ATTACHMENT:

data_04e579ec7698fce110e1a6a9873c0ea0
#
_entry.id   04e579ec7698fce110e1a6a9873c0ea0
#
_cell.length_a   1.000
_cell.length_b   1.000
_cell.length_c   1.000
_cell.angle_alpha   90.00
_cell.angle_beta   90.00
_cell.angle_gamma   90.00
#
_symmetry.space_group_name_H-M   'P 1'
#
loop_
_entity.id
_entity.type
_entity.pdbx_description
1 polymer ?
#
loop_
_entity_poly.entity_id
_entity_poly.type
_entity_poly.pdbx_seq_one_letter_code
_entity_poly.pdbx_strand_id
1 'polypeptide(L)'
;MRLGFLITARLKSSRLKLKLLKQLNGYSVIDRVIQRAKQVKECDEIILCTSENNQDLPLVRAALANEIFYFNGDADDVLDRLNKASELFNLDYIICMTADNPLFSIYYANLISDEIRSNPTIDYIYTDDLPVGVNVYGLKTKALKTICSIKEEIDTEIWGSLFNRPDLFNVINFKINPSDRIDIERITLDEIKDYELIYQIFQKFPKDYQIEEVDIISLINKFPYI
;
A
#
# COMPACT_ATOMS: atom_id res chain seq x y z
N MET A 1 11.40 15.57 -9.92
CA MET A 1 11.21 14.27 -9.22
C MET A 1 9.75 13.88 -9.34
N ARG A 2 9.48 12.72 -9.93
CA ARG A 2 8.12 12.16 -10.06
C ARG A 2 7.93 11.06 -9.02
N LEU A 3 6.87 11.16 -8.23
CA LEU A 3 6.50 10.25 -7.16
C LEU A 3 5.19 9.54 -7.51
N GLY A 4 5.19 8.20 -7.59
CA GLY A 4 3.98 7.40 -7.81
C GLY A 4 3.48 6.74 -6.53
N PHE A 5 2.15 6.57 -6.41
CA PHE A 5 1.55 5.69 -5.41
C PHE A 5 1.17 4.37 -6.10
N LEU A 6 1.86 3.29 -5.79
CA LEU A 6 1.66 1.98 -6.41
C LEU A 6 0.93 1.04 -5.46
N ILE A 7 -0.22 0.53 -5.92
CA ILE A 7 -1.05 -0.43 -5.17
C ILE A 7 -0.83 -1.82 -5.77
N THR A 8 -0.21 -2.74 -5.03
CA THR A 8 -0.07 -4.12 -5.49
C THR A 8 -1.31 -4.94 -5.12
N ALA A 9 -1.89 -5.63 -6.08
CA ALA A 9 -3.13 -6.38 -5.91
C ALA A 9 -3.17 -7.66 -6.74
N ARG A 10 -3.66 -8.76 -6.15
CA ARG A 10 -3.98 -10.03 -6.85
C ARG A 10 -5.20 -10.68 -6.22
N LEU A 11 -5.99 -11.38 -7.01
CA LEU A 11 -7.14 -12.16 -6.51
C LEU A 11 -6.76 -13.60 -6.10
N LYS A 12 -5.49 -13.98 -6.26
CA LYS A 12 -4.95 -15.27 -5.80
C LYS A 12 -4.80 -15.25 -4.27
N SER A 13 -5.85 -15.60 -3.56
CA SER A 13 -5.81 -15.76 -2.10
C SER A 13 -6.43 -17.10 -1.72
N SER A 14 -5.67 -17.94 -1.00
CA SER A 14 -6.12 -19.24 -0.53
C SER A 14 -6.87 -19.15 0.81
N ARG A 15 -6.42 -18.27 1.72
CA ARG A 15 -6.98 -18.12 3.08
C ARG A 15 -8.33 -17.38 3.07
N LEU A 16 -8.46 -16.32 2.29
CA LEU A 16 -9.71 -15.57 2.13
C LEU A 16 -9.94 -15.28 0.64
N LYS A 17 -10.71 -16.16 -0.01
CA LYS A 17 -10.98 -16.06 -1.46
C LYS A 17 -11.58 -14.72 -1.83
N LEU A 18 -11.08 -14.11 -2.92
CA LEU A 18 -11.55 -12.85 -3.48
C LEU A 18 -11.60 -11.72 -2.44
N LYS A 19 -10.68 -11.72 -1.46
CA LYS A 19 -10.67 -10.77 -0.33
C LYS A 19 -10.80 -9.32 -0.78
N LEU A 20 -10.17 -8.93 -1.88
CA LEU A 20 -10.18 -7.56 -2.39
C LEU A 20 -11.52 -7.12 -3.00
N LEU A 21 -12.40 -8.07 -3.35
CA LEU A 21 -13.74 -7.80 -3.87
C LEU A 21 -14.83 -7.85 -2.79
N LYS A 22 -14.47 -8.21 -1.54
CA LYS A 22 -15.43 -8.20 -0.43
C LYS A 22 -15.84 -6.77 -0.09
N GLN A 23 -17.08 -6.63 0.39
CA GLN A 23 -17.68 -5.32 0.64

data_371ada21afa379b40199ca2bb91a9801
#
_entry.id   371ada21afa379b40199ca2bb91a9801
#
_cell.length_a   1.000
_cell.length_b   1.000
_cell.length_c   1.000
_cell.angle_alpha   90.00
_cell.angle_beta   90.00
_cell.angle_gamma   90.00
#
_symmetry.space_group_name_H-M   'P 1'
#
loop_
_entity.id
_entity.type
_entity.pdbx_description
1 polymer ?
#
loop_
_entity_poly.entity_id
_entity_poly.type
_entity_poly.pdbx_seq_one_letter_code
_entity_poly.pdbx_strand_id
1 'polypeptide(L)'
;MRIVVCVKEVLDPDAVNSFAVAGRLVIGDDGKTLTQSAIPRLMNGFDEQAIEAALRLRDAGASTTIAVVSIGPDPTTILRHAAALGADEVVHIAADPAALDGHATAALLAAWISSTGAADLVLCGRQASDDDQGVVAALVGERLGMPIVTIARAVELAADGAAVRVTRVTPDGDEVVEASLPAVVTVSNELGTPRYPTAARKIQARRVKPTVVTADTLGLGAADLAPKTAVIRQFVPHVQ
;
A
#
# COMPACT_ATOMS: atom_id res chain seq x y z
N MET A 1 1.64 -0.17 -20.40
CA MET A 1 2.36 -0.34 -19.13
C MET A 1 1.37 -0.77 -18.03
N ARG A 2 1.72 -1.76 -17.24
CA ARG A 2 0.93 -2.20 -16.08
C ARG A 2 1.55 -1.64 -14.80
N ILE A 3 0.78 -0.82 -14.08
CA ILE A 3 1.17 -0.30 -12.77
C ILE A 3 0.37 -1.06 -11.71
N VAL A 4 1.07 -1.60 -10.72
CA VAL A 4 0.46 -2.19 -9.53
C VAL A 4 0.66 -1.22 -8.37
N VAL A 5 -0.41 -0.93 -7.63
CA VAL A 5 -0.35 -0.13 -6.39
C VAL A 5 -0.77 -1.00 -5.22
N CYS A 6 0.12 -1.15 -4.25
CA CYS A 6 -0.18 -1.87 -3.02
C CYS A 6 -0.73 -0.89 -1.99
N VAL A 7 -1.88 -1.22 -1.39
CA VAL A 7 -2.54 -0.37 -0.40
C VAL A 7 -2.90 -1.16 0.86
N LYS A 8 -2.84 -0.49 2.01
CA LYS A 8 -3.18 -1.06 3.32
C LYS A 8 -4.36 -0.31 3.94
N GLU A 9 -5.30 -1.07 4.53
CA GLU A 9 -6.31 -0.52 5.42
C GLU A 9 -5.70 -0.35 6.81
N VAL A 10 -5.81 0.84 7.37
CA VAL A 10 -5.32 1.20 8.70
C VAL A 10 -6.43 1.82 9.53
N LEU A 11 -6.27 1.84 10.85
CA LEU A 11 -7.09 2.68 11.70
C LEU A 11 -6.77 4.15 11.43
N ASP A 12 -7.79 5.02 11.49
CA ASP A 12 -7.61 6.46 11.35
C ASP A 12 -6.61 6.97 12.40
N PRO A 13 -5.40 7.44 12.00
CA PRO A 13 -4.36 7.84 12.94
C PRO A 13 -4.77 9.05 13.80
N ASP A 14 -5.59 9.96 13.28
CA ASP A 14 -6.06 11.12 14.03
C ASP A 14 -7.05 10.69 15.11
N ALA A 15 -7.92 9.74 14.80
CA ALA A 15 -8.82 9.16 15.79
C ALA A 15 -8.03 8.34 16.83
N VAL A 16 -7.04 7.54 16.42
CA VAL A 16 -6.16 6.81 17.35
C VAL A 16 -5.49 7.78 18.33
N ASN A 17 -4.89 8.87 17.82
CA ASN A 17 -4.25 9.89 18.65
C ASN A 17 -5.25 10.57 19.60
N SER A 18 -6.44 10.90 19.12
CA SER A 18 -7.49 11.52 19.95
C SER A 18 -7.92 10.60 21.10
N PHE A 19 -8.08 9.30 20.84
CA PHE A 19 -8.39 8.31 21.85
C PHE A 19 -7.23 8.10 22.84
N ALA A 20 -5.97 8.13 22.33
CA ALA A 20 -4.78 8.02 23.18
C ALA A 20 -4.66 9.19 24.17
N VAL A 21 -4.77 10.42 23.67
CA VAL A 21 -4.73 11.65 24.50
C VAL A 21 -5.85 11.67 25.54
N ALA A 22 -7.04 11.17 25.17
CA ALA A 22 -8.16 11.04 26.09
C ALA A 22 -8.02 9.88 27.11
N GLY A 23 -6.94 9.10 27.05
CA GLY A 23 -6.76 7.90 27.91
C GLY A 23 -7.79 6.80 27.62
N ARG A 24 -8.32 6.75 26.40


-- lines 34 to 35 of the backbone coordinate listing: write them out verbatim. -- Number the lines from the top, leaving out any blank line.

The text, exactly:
N ARG A 2 9.48 12.72 -9.93
CA ARG A 2 8.12 12.16 -10.06